Recently I got a rejection of my paper from a reputed journal. There were two reviewers who reviewed my paper.However reviewer1 accepted it while reviewer 2 rejected with some suggestions that can be well implemented. The strong reason for the rejection mentioned by the reviewer 2 was the some similarity with my earlier paper.

My Query One of the associate editor of this journal is the well known author working in my field and he has also received the mail notification regarding rejection of my paper. Perhaps he has reviewed this work as well. Shall I contact him to discuss about this rejection and ask for help to further improve our work as per his suggestions. I am fully confused and depressed with this rejection. As I was expecting this paper to be published in that journal.

I need help and suggestions. It would be of great help if someone could help me in such case how to write mail. As English is not my first language I find it hard to write a convincing mail.

  • The English in your question is fine. Compose and send the email.
    – Bob Brown
    Commented Aug 7, 2014 at 2:07
  • 1
    Why not follow the suggestions of Reviewer #2 and resubmit it?
    – Bill Barth
    Commented Aug 7, 2014 at 2:18
  • @BillBarth Thanks for the reply. But, I want to ask is it wrong to contact to that editor (perhaps reviewer) of my work.
    – Srijan
    Commented Aug 7, 2014 at 2:24
  • Just out of interest: How do you know that the associate editor has received the mail notification regarding the rejection of your paper?
    – Wrzlprmft
    Commented Aug 7, 2014 at 7:33

2 Answers 2


No, you should probably not contact the Associate Editor.

First off, referees do not generally make decisions about accepting or rejecting a paper. Referees make recommendations to associate editors and editors, and they, in turn, make decisions. Thus, the associate editor who was cc'ed on the email to you is probably the decision-maker who read the reports from the referees and decided to turn down the paper. This person also knows who the referees were, and is in a situation where this input can be appropriately scaled by the referees review history, level of experience, etc. For what its worth, I consider it bad form when refereeing to make my recommendation known to the author. I give an honest assessment, describe my issues, and then make my recs to the editors in the appropriate fields. (I also make it my personal policy for manuscripts, at least, to never say anything that I wouldn't say to the authors face)

There may be check boxes in the reviews that you aren't privy to. Even your reviewer who seemed to recommend acceptance may not have been all that enthusiastic about it, or may not have thought the paper to be very important.

You should make use of the feedback you got, which suggested that there was too much similarity with another paper of yours. You should make the paper clearer as to what the new findings are. Take a step back and determine if, given the magnitude of this extension, is this worthy of a full paper, or perhaps the field would be better served by some sort of short report. Then pick the appropriate venue for publication.

There are some legitimate cases where you might drop the editor a note. Certainly, if something "very wrong" happened during the review process, but that doesn't seem to be the case here. My experience is that this is rare, and most reviews are fine.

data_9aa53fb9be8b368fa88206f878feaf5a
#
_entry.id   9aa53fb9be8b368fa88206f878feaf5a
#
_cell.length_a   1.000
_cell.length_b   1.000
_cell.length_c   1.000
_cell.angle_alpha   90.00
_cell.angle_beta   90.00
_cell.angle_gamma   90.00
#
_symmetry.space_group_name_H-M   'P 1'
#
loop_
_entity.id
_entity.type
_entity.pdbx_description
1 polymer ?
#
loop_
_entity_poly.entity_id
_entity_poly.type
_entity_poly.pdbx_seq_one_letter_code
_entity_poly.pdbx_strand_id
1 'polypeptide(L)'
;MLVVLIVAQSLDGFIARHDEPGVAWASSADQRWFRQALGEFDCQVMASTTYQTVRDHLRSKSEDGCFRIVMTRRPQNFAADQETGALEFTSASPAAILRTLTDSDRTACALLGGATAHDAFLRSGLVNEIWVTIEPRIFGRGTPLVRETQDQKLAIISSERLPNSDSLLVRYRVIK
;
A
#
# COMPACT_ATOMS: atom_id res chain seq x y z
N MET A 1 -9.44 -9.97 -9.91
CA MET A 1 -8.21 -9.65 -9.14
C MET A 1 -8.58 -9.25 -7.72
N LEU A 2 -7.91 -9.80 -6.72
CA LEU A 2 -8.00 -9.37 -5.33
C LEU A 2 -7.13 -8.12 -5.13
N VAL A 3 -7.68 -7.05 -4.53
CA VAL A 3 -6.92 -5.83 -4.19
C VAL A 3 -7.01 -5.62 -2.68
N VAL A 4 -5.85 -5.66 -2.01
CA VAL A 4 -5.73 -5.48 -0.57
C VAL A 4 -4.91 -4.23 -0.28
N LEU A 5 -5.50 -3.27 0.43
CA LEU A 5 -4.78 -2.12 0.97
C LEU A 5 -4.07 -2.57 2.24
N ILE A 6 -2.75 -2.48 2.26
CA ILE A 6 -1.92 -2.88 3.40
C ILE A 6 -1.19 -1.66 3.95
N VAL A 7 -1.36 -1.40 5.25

Your most productive action at this point would be to discuss the reviews with a mentor.

  • Thank you very much for the answer. You are absolutely write looking at cced mail I guessed about the possible associate editor who might have recommended for the reject. What I wanted to ask is that the associated editor in the cc mail is a very well known author of my field. I was asking shall I contact to him about the possible improvement. Since he is the well known person of my area so I though of contacting him. And I want to know whether it would be correct to contact him.
    – Srijan
    Commented Aug 8, 2014 at 9:51
  • 1
    Still, the answer is probably not to contact him. Commented Aug 8, 2014 at 13:43

No, I don't think you should contact the editor. Journal editors are very busy people, and they don't have time to offer individual comments on every paper.

If you think that your paper did not get a fair review, for example if you have reason to believe the reviewer did not read or understand the paper, then that is worth contacting the editor about. But if you simply want to discuss the paper, the editor will likely view your request as not worth their time. They have already given you their comments on the paper, in the form of a rejection decision: in other words, the editor does not consider your paper appropriate for publication in the journal, and a discussion is not going to change that.

I also think asking for suggestions on how to improve the paper would be inappropriate, because you have already been given suggestions, in referee #2's report. My advice: make the improvements suggested by referee #2 and try submitting the paper to a different journal where it might be a better fit.

  • 5
    I would generally caution against acting under the motive that your reviewers "did not read or understand the paper." Make sure by checking with others in the field that the problem isn't in your writing.
    – virmaior
    Commented Aug 7, 2014 at 3:30
  • 1
    Also, if you resubmit the paper or submit it to another journal, you should try to make clear what the differences to your earlier paper are.
    – Wrzlprmft
    Commented Aug 7, 2014 at 7:36

You must log in to answer this question.

Not the answer you're looking for? Browse other questions tagged .